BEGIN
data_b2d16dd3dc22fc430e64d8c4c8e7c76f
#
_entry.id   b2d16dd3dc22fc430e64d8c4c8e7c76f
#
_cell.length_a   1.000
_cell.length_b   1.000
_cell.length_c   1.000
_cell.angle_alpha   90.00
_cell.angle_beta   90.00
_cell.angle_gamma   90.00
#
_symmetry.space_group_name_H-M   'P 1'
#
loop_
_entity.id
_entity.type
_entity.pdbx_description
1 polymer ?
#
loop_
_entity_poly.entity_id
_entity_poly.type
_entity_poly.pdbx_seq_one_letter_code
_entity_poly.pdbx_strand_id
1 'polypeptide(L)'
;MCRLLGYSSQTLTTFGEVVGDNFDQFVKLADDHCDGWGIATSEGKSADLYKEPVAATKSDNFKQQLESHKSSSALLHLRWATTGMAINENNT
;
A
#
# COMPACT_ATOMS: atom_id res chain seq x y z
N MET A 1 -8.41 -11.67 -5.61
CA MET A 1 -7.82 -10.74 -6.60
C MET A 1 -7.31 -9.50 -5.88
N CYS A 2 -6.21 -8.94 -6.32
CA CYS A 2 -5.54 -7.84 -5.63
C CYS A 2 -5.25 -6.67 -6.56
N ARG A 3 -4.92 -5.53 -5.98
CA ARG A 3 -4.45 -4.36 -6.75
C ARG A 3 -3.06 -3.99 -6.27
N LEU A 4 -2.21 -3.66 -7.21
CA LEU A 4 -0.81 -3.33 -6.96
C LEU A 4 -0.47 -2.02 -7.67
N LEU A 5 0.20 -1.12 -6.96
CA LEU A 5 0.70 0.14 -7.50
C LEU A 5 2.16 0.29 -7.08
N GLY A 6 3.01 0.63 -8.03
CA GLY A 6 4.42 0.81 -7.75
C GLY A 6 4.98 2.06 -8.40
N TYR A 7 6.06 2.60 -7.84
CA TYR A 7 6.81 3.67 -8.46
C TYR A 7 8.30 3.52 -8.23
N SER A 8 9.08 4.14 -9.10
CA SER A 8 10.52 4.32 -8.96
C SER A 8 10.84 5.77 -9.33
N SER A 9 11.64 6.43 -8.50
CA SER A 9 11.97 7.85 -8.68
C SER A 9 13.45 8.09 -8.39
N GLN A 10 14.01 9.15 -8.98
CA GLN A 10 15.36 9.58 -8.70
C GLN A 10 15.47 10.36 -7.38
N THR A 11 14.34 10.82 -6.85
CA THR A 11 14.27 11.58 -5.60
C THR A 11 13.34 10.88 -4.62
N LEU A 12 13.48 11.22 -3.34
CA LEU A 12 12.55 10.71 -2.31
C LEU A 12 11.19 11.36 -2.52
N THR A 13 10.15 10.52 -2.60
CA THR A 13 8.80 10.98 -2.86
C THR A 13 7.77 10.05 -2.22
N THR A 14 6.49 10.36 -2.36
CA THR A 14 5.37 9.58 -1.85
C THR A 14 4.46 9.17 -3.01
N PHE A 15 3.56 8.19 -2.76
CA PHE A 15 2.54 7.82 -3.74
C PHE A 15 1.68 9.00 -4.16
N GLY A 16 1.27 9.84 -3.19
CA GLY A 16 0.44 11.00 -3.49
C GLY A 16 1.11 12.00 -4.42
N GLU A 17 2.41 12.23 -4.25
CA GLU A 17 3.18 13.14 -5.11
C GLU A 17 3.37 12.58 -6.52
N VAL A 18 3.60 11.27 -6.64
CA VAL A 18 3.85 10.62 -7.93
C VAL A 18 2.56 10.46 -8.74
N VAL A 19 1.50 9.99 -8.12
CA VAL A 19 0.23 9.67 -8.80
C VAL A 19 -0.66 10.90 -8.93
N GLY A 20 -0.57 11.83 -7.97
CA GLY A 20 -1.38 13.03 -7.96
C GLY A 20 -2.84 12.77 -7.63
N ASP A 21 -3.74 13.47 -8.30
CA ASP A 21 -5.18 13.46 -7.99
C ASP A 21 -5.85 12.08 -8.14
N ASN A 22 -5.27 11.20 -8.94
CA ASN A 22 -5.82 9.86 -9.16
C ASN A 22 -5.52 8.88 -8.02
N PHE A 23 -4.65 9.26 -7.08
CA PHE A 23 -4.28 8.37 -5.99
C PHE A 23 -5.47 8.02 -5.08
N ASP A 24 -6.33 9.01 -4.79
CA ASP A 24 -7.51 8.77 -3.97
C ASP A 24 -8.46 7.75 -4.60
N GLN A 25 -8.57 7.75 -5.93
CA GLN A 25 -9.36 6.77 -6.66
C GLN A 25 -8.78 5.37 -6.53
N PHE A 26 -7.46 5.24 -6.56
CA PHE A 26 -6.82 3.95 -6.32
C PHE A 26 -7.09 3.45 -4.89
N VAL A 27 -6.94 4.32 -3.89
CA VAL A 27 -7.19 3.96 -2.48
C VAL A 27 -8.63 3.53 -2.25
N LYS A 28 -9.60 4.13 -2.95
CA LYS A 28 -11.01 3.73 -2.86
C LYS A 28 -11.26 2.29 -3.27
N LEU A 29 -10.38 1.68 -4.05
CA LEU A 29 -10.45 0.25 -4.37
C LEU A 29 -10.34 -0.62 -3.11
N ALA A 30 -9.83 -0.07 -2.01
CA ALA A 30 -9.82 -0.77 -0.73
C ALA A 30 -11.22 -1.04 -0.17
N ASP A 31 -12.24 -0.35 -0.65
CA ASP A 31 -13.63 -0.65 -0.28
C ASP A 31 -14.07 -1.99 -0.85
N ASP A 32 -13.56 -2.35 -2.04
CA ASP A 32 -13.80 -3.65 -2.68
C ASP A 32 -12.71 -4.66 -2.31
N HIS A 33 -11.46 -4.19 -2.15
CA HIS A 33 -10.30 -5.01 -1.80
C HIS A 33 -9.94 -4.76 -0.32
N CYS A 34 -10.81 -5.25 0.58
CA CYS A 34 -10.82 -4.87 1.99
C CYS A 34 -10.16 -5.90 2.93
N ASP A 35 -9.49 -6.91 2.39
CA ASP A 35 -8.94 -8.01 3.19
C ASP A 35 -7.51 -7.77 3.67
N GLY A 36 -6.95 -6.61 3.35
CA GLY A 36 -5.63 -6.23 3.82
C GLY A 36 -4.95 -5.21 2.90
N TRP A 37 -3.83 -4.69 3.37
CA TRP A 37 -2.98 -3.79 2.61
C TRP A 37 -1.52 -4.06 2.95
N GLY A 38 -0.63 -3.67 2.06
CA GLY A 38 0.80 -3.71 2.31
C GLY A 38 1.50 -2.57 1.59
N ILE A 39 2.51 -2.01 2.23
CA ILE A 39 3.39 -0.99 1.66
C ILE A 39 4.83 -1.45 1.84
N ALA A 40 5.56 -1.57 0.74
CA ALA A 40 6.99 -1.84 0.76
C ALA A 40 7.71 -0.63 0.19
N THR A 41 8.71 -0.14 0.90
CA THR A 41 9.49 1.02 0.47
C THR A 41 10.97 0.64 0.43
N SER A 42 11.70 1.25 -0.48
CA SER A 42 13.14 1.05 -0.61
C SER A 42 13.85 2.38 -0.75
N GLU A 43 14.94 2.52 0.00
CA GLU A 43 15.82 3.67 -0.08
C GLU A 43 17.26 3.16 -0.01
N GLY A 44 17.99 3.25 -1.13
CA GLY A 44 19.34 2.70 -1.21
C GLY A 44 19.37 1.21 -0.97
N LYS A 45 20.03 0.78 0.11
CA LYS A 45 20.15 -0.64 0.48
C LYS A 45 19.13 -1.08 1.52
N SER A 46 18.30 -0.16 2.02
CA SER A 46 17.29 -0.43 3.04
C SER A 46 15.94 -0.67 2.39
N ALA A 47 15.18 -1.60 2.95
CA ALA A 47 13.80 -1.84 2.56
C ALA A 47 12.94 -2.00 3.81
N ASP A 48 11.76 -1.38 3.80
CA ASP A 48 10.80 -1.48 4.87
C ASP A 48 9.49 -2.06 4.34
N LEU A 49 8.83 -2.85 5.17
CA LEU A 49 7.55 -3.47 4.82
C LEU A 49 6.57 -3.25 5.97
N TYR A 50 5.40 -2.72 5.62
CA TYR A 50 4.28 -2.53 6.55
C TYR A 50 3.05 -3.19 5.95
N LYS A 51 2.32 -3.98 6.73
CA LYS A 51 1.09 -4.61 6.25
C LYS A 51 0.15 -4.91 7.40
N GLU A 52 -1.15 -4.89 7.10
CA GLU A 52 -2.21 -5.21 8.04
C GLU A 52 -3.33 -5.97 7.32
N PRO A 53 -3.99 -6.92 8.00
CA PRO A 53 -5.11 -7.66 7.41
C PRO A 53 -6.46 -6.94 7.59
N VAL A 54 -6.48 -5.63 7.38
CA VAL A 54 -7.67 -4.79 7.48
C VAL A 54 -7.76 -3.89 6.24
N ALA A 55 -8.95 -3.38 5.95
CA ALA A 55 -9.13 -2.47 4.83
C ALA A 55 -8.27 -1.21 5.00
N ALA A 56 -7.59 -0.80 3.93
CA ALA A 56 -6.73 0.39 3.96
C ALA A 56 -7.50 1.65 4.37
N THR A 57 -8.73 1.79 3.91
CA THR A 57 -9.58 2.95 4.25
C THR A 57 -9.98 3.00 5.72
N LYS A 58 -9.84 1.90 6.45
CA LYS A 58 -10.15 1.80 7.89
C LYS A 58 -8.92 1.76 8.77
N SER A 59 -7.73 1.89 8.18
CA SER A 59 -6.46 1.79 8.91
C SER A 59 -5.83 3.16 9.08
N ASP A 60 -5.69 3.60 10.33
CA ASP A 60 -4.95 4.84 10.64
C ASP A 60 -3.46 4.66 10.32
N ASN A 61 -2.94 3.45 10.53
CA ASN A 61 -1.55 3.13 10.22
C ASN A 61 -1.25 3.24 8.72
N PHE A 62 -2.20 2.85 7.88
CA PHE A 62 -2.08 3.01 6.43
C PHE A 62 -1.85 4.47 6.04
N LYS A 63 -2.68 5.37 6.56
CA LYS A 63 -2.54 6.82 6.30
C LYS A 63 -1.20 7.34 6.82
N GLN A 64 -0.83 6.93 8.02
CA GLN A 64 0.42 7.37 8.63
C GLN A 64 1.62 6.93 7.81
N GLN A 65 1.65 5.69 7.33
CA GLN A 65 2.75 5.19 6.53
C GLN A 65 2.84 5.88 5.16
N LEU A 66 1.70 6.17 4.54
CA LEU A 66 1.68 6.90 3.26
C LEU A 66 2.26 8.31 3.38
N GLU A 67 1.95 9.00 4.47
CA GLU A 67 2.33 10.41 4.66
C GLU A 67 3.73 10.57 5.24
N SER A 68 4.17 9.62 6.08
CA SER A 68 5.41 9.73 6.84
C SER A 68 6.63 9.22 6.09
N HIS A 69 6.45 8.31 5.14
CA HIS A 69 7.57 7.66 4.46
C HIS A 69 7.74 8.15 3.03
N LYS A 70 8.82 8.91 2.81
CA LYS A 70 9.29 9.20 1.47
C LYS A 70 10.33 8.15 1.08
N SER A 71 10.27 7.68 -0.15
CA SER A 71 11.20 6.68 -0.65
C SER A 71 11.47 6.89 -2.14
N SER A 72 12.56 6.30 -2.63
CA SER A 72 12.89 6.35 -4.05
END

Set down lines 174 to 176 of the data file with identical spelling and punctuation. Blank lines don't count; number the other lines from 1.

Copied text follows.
C ASP A 48 9.49 -2.06 4.34
N LEU A 49 8.83 -2.85 5.17
CA LEU A 49 7.55 -3.47 4.82